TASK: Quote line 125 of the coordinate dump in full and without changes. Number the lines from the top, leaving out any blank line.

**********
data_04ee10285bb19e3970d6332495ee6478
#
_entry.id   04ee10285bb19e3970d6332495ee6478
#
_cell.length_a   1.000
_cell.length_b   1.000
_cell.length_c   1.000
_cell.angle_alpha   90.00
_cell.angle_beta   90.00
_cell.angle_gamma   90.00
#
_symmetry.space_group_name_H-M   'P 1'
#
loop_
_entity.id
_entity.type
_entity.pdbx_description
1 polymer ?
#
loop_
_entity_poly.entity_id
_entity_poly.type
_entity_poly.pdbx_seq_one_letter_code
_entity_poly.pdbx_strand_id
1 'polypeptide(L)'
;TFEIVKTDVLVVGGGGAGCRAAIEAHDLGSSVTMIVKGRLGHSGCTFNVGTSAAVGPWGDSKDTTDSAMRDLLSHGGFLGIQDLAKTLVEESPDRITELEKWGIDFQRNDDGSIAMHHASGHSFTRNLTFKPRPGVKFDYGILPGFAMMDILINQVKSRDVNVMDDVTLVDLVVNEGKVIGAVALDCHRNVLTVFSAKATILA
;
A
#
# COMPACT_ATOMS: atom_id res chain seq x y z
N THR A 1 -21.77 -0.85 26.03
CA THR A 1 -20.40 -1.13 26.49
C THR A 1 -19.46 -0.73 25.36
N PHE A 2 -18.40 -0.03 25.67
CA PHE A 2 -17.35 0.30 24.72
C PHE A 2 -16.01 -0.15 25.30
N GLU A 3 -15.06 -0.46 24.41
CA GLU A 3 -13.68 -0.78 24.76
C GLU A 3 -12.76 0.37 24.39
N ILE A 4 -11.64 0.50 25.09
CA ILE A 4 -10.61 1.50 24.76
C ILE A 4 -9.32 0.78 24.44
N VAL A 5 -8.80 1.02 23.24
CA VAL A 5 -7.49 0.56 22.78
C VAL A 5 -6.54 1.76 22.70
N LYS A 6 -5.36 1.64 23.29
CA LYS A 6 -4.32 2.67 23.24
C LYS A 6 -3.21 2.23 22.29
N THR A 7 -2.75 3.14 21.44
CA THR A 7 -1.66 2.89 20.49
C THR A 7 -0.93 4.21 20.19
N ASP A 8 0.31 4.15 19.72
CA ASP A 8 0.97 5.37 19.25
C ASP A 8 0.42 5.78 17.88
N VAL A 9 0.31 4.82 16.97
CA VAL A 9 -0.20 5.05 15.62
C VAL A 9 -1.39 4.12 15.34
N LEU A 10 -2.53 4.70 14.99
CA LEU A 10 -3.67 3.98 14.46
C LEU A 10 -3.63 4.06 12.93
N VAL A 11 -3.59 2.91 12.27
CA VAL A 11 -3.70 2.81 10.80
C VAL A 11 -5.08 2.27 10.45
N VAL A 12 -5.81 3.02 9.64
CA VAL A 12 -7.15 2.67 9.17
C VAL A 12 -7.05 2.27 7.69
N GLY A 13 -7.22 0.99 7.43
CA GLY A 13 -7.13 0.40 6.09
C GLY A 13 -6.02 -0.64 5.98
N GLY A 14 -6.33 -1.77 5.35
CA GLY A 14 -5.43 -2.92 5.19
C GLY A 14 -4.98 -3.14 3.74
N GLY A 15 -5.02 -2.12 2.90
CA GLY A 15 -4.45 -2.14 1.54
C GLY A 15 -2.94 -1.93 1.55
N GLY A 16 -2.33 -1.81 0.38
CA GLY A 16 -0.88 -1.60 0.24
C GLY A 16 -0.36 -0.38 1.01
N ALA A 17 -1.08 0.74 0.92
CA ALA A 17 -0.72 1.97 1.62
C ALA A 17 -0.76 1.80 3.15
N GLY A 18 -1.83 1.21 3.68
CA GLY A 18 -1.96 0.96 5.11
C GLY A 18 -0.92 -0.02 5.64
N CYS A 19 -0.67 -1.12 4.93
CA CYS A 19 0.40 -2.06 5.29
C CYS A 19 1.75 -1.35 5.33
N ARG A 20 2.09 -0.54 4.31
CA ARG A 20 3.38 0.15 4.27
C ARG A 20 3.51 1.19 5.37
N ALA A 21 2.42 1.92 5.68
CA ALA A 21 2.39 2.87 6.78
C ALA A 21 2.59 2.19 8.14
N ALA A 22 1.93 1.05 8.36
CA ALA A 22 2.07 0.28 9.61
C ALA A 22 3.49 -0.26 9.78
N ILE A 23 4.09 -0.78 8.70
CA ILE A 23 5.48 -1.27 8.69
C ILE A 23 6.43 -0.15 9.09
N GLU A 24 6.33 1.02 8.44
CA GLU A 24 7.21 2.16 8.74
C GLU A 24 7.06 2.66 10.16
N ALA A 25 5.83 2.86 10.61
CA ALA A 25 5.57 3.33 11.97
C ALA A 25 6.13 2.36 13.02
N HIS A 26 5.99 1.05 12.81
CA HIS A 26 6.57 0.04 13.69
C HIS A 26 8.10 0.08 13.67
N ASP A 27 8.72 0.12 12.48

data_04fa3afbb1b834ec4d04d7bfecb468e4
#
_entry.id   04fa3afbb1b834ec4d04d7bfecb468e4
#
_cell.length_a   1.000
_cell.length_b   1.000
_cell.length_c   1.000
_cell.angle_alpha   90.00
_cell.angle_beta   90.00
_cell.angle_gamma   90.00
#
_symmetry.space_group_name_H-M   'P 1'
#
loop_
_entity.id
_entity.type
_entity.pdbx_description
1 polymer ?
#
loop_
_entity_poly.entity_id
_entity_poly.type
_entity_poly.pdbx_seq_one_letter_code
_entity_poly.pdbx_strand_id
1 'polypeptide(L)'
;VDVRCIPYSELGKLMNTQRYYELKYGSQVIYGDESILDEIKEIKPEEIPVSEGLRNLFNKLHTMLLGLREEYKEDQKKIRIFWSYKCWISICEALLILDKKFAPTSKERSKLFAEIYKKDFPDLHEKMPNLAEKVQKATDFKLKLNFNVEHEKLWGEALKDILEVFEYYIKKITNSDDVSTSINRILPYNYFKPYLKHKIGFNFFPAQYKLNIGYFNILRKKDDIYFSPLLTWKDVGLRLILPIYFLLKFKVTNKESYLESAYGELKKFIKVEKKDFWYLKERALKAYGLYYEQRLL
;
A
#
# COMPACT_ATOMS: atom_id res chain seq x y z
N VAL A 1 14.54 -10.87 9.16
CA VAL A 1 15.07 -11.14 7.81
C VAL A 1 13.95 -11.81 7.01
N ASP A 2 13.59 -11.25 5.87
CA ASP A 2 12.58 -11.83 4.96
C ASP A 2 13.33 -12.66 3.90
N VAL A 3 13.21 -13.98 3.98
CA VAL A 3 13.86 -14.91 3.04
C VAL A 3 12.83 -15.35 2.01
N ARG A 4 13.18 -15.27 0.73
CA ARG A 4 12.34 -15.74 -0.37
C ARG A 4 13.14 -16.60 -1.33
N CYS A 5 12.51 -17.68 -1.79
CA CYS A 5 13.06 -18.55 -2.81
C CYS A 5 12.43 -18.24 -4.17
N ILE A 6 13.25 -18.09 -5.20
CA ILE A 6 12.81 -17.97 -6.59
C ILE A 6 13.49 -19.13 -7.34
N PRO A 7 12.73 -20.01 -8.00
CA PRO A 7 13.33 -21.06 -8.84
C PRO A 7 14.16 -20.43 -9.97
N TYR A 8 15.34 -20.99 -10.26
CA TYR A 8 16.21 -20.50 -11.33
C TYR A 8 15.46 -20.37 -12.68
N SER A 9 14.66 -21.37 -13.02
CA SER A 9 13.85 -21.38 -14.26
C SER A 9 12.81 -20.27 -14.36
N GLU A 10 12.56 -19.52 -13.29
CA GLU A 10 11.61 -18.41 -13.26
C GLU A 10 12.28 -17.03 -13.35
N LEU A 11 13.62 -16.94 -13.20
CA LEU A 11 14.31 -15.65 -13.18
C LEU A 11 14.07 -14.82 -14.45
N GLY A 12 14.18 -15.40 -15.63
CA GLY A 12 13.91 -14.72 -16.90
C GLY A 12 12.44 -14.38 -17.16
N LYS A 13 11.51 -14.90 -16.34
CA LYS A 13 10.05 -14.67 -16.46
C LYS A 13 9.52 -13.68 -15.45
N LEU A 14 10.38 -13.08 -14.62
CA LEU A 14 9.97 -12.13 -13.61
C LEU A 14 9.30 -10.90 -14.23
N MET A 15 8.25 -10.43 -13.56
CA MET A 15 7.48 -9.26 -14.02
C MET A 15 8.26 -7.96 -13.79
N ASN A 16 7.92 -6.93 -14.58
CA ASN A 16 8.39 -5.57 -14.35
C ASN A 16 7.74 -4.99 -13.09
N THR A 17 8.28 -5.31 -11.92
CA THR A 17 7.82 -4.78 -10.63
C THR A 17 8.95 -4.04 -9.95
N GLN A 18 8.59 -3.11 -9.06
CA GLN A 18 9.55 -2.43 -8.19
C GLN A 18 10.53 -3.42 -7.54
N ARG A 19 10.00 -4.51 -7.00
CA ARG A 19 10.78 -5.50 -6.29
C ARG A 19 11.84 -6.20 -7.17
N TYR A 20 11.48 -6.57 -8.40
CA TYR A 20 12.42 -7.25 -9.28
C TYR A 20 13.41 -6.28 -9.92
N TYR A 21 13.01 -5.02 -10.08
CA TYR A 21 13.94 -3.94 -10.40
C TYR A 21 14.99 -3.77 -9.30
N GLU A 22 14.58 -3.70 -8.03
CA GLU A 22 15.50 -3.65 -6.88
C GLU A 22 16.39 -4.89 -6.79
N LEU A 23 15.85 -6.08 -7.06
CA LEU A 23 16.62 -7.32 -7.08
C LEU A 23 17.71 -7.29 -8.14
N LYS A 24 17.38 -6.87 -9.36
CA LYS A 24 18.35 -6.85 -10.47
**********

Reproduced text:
_entity.type